Anything unique was a breath of fresh air, so that’s what stood out from the blur. When I say unique, I don’t imply batshit craziness that doesn’t fit into a pre-existing genre. I’m talking about something that’s 90% familiar and 10% unique or fresh. Adele’s new single, “Hello”, is a current example of this 90/10 concept. To folks my age, the sound is nothing new, but the conviction with which Adele sings is brilliant, and it makes the song believable. It feels honest, not formulaic, so it will be a big hit. It stands out from the blur and it resonates with listeners, so they will actually pay real money for it. 

As a parting thought, you don’t have to try to make friends if you just be yourself. Those who are meant to love you will organically find you. You can’t please all the people all the time, so be an innovator, not an emulator. Live your own life and make your own art, not someone else’s. You’re welcome. 

Rosie completely relaxed, with her goofball human guardian and his freakishly sexy giraffe print yoga pants.

Friend-Sourcing, Part 2: Good Press and Brand Building 

Full page feature in Pro Sound News, courtesy of good karma.


What a wild ride the summer of 2015 was! Great music, great bicycling, and great press. My life was in the groove. Plus, thanks to the #1 record, the time was ripe to ask my friends to help me further build the Michael James brand.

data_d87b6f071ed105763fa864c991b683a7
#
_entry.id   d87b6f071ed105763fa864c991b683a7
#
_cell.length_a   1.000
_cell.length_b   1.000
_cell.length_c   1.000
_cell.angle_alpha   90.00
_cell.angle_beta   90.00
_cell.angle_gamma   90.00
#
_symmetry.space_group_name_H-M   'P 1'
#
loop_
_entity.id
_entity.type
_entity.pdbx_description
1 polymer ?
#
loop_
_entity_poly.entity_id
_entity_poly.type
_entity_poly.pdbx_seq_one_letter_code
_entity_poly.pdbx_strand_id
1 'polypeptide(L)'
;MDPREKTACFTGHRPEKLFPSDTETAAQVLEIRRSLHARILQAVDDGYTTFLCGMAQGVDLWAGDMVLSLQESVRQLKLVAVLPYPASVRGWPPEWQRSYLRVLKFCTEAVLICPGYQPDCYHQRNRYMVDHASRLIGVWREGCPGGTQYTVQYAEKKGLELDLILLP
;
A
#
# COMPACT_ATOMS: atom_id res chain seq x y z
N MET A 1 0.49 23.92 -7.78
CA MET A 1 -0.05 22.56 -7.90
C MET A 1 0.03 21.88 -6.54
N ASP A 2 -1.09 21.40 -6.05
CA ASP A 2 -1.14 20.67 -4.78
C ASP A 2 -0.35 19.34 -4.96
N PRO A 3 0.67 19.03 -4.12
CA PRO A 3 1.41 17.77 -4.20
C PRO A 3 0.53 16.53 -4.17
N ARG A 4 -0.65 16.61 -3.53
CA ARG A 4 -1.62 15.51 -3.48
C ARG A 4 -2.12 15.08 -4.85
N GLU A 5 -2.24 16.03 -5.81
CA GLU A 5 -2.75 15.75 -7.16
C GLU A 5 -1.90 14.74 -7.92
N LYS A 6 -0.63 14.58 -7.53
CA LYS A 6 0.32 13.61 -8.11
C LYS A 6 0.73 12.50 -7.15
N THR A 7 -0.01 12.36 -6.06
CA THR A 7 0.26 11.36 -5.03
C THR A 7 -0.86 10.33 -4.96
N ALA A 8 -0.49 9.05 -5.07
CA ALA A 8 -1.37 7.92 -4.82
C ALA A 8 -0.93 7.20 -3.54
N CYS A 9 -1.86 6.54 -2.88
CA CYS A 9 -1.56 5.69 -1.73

In the “new” record business, many folks believe that you don’t make money from record sales, but rather from “building your brand.” For the sake of this post, let’s not worry about what to actually do with said built brand after you build it. Instead we’ll focus on one specific way to raise awareness of your brand: “friend-sourcing.”

In my case, I made a point of engaging with my fans and clients since my first day on the job. I like to think I have some good karma and good will in the bank. Maybe enough to cash in, in the form of enlisting the help of my friends…

My plan? Mobilize the troops to create a renewed buzz about my current success stories, with the goal of expanding my client base.

When one attempts to do this beyond the local grassroots level, one typically (and wisely) hires a publicist and a street team. I, however, decided to friend-source. I called my friends directly to ask for their help.

This decision was not motivated by financial considerations as much as instinct. My gut told me that folks who knew me would be happy to treat me with the same enthusiasm, kindness and generosity that I showed them. Plus their efforts would be genuine, not manufactured.

I was right. Everybody I asked delivered…and there’s a reason.

I’ve always believed that healthy relationships are balanced with respect to both giving and receiving. I strive for this equilibrium.